One study has suggested that if you consume over 100grams of alcohol per day over the course of many years, it is likely to lead to alcohol-related neuropathy.

10ml or 8grams of alcohol is equivalent to one unit of alcohol, the amount that an adult is able to process in one hour. It has been considered safe for people to drink 2 – 3 units a day, or around 21 units a week (not all in one sitting). [6]

Symptoms of Alcoholic Neuropathy

Man with his head in his hand, eyes closed, in a gesture of pain

Alcoholic neuropathy is not life-threatening, in reference to morbidity. However, this condition can decrease the quality of life as it impacts movement and forms of sensation.

One of the noticeable symptoms of alcohol neuropathy is hyperalgesia and allodynia. Hyperalgesia is an abnormally heightened sensitivity to pain.

Allodynia is a condition that is characterised by a feeling of pain to a stimulus that normally does not cause any discomfort.

The other symptoms of alcoholic neuropathy are:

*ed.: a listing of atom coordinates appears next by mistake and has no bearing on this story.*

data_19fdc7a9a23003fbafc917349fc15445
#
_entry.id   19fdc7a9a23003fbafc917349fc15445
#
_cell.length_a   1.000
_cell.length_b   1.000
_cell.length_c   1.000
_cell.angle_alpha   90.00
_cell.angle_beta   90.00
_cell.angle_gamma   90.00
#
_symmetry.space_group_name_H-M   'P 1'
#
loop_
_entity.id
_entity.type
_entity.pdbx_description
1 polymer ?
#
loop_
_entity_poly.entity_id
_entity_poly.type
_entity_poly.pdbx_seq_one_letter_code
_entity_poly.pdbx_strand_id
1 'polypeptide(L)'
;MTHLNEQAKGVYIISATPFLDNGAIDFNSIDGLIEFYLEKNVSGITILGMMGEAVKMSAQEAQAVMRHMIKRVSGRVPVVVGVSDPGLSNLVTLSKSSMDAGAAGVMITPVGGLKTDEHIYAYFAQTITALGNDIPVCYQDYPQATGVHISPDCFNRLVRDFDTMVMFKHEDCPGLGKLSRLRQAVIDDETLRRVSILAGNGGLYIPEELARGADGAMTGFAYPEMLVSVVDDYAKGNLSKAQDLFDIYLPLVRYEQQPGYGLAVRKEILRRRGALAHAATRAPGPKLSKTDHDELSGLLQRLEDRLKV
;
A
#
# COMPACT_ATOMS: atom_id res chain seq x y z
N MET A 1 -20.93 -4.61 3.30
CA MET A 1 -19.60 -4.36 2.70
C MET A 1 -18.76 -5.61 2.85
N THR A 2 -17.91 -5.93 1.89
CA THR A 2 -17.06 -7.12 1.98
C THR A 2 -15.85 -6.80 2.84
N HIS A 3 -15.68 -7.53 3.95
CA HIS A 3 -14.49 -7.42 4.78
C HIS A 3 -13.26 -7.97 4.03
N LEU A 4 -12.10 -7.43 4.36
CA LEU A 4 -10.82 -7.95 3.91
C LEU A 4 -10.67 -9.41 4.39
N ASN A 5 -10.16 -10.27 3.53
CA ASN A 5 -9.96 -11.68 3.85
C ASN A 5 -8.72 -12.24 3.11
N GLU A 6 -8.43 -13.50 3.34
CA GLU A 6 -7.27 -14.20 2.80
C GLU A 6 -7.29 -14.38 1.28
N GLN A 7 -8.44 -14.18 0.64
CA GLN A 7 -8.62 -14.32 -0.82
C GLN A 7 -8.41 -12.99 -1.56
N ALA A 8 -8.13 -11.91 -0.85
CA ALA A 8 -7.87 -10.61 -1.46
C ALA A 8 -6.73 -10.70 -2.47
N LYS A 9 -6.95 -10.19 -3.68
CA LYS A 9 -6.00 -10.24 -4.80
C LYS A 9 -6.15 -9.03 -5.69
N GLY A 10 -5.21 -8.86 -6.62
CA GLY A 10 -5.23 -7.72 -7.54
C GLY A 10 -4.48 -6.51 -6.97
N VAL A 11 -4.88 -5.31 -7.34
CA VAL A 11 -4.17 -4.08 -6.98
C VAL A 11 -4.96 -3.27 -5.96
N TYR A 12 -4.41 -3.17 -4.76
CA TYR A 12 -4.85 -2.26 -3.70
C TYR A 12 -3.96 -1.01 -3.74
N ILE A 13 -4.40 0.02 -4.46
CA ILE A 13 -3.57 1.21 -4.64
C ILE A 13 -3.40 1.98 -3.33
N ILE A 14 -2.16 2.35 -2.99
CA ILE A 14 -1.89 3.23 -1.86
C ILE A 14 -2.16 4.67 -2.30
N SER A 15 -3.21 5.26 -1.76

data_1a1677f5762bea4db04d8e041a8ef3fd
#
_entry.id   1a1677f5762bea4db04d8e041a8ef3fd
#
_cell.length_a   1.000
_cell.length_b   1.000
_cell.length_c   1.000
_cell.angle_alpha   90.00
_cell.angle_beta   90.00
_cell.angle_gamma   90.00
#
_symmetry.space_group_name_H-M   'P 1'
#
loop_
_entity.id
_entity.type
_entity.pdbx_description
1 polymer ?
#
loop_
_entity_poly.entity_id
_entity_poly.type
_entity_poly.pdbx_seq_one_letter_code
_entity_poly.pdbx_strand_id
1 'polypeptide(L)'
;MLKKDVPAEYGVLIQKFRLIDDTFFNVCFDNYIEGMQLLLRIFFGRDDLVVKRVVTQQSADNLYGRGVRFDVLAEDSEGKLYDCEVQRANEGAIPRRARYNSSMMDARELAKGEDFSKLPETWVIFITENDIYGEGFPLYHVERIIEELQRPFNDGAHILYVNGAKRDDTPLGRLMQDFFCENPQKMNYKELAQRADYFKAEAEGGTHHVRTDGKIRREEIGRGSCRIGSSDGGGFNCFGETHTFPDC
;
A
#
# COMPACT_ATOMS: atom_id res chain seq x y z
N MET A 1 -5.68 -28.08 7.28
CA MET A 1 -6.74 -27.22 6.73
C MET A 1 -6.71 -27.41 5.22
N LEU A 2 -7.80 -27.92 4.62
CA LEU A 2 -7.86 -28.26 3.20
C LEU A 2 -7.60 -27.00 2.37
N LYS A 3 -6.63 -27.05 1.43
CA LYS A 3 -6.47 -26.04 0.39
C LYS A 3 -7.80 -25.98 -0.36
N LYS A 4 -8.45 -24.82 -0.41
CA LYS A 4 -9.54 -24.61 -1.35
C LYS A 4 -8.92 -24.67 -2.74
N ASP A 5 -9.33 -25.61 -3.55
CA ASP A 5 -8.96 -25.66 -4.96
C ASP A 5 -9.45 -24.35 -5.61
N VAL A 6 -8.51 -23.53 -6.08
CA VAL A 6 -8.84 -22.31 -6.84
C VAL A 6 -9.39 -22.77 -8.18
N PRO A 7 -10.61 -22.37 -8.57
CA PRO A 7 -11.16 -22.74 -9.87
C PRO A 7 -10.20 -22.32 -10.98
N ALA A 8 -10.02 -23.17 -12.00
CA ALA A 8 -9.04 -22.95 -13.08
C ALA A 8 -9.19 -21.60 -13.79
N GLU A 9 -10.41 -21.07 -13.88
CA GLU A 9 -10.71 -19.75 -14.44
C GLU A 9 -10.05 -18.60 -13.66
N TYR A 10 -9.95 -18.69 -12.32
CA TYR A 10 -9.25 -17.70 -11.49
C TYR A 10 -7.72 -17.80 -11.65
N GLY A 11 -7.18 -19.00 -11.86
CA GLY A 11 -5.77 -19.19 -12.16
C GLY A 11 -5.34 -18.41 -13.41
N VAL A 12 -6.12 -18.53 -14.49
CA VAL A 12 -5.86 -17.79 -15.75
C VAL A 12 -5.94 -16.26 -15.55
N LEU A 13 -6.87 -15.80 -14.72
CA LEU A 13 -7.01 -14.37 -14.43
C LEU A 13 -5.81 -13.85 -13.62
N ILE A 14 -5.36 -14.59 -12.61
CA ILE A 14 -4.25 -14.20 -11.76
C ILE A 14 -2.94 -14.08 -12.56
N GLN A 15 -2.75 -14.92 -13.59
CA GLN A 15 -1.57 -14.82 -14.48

In the Limbs

  • Numbness and tingling
  • Burning
  • Prickly or pins and needles
  • Muscle spasms
  • Muscle cramps
  • Weakness and atrophy
  • Loss of function
  • Movement disorder

Other Symptoms

  • Incontinence and constipation
  • Diarrhoea
  • Problems urinating
  • Feelings of a full bladder after emptying
  • Sexual dysfunctions
  • Impotence
  • Impaired speech
  • Trouble swallowing
  • Sweating and heat intolerance
  • Vomiting and nausea
  • Light-headedness
  • Dizziness

Symptoms develop slowly, appearing over months and years. The abnormalities in sensory and motor functions lead to painful and uncomfortable symptoms that may be incapacitating. [7]

How is Alcoholic Neuropathy Diagnosed?

Woman slumped in a chair, feeling nauseous

Once you begin to see any signs of alcohol neuropathy, get in touch with a doctor or any medical professional in order to get diagnosed. This involves being honest about your alcohol consumption and daily life, including diet and other aspects of living.

The tests that may identify alcoholic neuropathy include:

  • A biopsy of nerves
  • Nerve conduction test
  • Neurological examination
  • Small bowel and upper GI series
  • Kidney test
  • Thyroid test
  • Liver function test
  • Complete blood count (CBC)
  • Electromyography
  • Blood tests (searching for vitamin deficiency) – the nutrients that your doctor will test for include thiamine, niacin, folate, vitamins E, A, B6 and B12, biotin, and pantothenic acid.

The largest treatment for alcoholic neuropathy will include the decision to stop drinking alcohol. Treatment will primarily focus on alcohol abuse, such as rehabilitation (inpatient and outpatient) and therapy at a professional clinic.